The Norwegian Forest cat

Very attractive demeanour. Elegant and strong. Although without a doubt, what distinguishes the Norwegian Forest breed from all the others is their long and lush fur. Their neck, covered with fur, immediately brings to mind the picture of a lion. This unusual fur was inherited from their ancestors, which lived in the cold Scandinavian region and had to protect themselves from the harsh Northern winter.

Given that their origins are uncertain, this breed has been related to Scandinavian fables and myths, which associate them with their ancestral gods. With a friendly character and easy to live alongside, Norwegian Forest cats are happy inside the home but they also cope extremely well outdoors thanks to their hunter’s, or rather fisher’s, instinct.


The Norwegian Forest is a fairly large cat with a strong constitution. Their limbs and solid muscles make them very powerful jumpers and climbers: they like to get up to the highest places in the house.

Their coat has two layers: the inner layer, dense and woolly; and the outer layer, long, shiny and waterproof. They require regular brushing, especially around the stomach area, where it tends to get more knotty.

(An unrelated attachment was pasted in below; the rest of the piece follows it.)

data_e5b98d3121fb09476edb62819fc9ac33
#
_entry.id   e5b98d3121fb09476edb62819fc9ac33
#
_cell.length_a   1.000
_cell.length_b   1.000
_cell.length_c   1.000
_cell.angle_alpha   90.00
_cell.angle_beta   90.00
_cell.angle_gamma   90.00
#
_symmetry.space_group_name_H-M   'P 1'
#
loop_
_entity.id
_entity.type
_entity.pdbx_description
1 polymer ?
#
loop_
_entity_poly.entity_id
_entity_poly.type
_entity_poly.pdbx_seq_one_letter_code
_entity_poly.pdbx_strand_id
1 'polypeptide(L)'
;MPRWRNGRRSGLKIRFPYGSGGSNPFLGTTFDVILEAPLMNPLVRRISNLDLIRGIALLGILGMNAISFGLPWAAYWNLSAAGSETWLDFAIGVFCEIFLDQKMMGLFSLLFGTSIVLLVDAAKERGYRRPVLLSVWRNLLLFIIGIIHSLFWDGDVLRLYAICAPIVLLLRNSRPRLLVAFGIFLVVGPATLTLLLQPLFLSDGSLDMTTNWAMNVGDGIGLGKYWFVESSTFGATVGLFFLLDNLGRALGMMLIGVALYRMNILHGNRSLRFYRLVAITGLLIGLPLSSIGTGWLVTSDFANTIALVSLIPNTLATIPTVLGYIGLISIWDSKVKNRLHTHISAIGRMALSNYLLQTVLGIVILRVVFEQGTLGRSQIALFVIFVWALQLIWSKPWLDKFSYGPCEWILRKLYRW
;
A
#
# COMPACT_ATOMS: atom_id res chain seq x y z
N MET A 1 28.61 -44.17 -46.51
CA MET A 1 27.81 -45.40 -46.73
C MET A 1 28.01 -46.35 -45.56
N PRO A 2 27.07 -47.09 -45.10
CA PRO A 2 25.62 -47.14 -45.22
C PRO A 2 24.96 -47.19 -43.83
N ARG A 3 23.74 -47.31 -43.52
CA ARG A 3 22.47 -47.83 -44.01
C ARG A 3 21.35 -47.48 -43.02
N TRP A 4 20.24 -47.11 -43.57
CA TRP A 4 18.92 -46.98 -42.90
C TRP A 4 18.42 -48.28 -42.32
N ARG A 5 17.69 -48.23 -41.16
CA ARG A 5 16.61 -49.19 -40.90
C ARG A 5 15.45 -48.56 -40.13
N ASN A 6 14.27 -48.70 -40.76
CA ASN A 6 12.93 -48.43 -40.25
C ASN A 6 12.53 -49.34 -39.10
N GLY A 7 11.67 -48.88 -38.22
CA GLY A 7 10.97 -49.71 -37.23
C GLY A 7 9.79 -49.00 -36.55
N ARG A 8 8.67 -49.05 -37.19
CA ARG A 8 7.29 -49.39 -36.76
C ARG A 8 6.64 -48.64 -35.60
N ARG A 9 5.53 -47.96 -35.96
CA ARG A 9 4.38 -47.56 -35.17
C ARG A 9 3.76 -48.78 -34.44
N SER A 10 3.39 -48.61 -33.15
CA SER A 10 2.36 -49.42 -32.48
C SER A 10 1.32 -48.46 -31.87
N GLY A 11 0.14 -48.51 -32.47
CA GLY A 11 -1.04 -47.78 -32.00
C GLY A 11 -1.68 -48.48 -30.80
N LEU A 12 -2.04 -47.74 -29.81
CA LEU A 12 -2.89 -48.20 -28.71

These are friendly cats, slightly reserved with people they do not know, but very sociable with members of the family and even more so with other cats. They can take up to 5 years to mature, which means that you have time to ensure that they become familiar with your house rules.

They can take up to 5 years to mature, which means that you have time to ensure that they become familiar with your house rules.


If your house is near a river or there is a pond in the garden, you will notice that your cat has excellent qualities as a fisher. And if they have none of this to hand, avoid fish tanks inside the home!


They need a balanced diet, rich in proteins and vitamin A. You should be very alert to them becoming overweight, because they tend to gain weight quite easily.


The most common health problems in this breed are hip dysplasia and retina injuries, which lead to restricted vision. One pathology that is particular to this breed is glycogen storage disease type IV, which causes serious muscular problems and is fatal. Fortunately, it is passed on through a recessive gene (which is to say that, for the cat to suffer from it, both the father and the mother must be carriers of the gene), which means that it is not terribly common.


  • WEIGHT: from 3 to 9 kg.

  • COLOUR: several, except lilac, chocolate, colourpoint, cinnamon and fawn.

  • FUR: two layer semi-long.

  • LIFESPAN: 15 years.

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